When the House is rockin', don't come a-knockin'
'But the bill says Parliament can be dissolved at your discretion, meaning at my discretion'
ANDREW COYNE | August 20, 2008 |
Harper stoked the campaign fires last week . . . complaining that the House of Commons has become "dysfunctional" and warning that he will "have to make a judgment in the next little while as to whether or not this Parliament can function productively."
The remark was widely interpreted as a hint that Harper, rather than awaiting eventual defeat at the hands of opposition forces, could seize the initiative by going to the Governor General and demanding an election. — CP
— Knock, knock? Your Excellency?
— Ah, Mr. Harper. Bienvenu. But I thought you weren't coming around 'til 11?
— Yes, well, there's been a change of plans.
— No kidding.
— What's that?
— Nothing . . . So, I guess I don't need to ask why you've come to see me?
— Correct me if I'm wrong, but did I not sign a bill of yours barely 16 months ago directing that elections be held on a fixed schedule? Third Monday in October, as I recall. In the fourth year after the last election. What are you doing asking me to dissolve Parliament a year ahead of time?
— Yes, but if you remember, it also said that nothing in it affected the power to dissolve Parliament "at the Governor General's discretion." Meaning at my discretion. If it please Your Excellency.
— I am aware that convention requires me to act on the advice of my First Minister. What I want to know is, which First Minister? I thought you were all for putting government and opposition on, how you say, the level playing field?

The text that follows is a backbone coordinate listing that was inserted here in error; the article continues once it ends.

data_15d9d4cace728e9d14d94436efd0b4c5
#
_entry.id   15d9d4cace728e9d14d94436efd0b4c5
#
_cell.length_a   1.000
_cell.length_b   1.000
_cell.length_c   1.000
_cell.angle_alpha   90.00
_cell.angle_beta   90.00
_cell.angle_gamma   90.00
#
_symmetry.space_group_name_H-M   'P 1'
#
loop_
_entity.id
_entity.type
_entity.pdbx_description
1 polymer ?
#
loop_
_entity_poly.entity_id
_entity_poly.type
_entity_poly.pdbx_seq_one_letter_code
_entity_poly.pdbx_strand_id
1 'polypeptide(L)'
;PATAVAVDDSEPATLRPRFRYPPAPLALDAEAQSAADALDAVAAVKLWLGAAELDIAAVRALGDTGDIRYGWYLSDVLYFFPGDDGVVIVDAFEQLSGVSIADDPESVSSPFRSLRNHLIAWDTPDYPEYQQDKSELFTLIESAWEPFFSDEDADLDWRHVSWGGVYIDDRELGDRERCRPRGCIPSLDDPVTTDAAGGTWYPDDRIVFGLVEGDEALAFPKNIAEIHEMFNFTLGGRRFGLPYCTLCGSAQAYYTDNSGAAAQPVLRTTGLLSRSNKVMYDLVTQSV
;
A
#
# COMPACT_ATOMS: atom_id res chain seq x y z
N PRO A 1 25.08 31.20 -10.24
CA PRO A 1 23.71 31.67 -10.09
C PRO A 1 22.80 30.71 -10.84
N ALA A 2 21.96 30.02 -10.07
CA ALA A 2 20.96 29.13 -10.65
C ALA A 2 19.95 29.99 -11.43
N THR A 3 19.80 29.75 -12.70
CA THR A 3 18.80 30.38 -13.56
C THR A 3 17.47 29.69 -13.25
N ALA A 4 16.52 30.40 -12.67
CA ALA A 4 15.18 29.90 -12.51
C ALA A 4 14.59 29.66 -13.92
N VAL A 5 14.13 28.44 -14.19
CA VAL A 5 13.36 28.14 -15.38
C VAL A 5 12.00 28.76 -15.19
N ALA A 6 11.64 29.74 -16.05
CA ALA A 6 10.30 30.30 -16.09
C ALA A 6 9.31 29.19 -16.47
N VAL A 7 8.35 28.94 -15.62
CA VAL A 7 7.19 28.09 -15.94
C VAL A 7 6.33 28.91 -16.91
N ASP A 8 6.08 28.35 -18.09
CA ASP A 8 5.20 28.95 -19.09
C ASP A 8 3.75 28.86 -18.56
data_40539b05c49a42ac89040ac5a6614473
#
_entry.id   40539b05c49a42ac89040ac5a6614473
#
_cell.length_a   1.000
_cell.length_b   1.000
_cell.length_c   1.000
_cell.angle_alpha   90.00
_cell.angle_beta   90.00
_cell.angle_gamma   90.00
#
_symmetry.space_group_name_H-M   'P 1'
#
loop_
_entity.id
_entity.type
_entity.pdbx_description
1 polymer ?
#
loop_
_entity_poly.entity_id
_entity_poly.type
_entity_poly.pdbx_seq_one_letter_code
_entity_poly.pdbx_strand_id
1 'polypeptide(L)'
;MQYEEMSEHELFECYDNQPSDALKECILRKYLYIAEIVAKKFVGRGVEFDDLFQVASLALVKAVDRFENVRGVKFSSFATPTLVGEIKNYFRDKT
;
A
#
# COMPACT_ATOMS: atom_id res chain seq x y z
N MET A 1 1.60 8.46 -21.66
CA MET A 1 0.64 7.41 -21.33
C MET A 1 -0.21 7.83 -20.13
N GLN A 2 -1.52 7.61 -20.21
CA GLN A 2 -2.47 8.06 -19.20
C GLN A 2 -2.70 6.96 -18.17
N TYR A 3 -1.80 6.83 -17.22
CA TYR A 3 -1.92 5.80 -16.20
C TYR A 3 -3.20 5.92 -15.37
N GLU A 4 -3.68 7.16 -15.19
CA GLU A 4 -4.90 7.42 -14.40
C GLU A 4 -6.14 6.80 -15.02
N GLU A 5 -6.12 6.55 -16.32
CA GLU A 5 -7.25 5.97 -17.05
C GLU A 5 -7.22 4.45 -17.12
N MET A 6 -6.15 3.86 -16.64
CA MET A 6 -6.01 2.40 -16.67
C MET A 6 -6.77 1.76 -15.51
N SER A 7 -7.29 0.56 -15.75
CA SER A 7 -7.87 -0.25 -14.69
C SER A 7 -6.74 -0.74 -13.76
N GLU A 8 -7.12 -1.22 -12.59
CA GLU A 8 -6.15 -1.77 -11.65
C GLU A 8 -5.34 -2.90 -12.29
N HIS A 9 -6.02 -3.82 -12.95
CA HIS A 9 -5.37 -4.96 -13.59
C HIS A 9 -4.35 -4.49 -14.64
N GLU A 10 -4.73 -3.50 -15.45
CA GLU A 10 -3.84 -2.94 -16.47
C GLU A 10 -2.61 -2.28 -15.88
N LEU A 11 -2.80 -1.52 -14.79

— That was before.
— Before . . . ?
— Before this House of Commons became so dysfunctional. It's my judgment that this Parliament can no longer function productively.
— I see. And what is your evidence that Parliament has ceased to function?
— My what?
— Your evidence, Mr. Harper. If I am obliged to act on your advice, you are surely obliged to give me some.
— Well, gosh, they haven't passed any legislation in, I don't know, months.
— Parliament isn't in session. It's summer.
— Yes, but look at what's going on in those committees. They're a complete circus!
— As I understand it, that's because your own hand-picked chairmen, whenever they don't like where the discussion is headed, get up and leave. Your party has allegedly coached witnesses not to appear before the ethics committee. Mon dieu, you even issued your people a 200-page manual on how to disrupt committee business.
— With respect, Your Excellency, that's my prerogative.
— So it is. But if the committees are in disarray, it would seem within your power to put them right. Without an election.
— But we're not getting anything done! I can't get my agenda enacted.
— You've passed 29 bills in the last year alone: crime, tax cuts, you name it. Why, the other day you were even boasting about it: a "strong record of achievement," you called it. And I don't recall any of your bills being defeated in that time.
— Yes, but what about all the bills that are stuck on the order paper, held up by opposition obstructionism!
— Such as?
— Bill C-6, the "veiled voter" bill. Bill C-4, an act to amend the Pilotage Act. An act to amend the Canada Grain Act. An act respecting family homes situated on First Nation reserves. You know, mandate stuff.
— Doesn't seem all that énorme to me. Besides, how would an election change anything? The polls are deadlocked, more or less where they've been since the last election. You yourself have said, and I quote, "the next election in all likelihood would be a minority, one way or the other."
— I wish you wouldn't keep throwing these statements in my face. Just because I say a thing, that's no reason to assume it has to mean something.
— I'll bear that in mind. Meantime, I have certain constitutional responsibilities to uphold. Ordinarily, my duty is to follow whatever instructions my prime minister gives me.
— "The Queen would have to sign her own death warrant." Ha, ha. Er, Bagehot. You know.
— Bien sÃ»r. But there are exceptions: for example, where the issue is who is to be the prime minister — where it's unclear who has the confidence of the House. In those situations, the governor general remains the constitutional "fire extinguisher," to prevent abuse of our democratic traditions.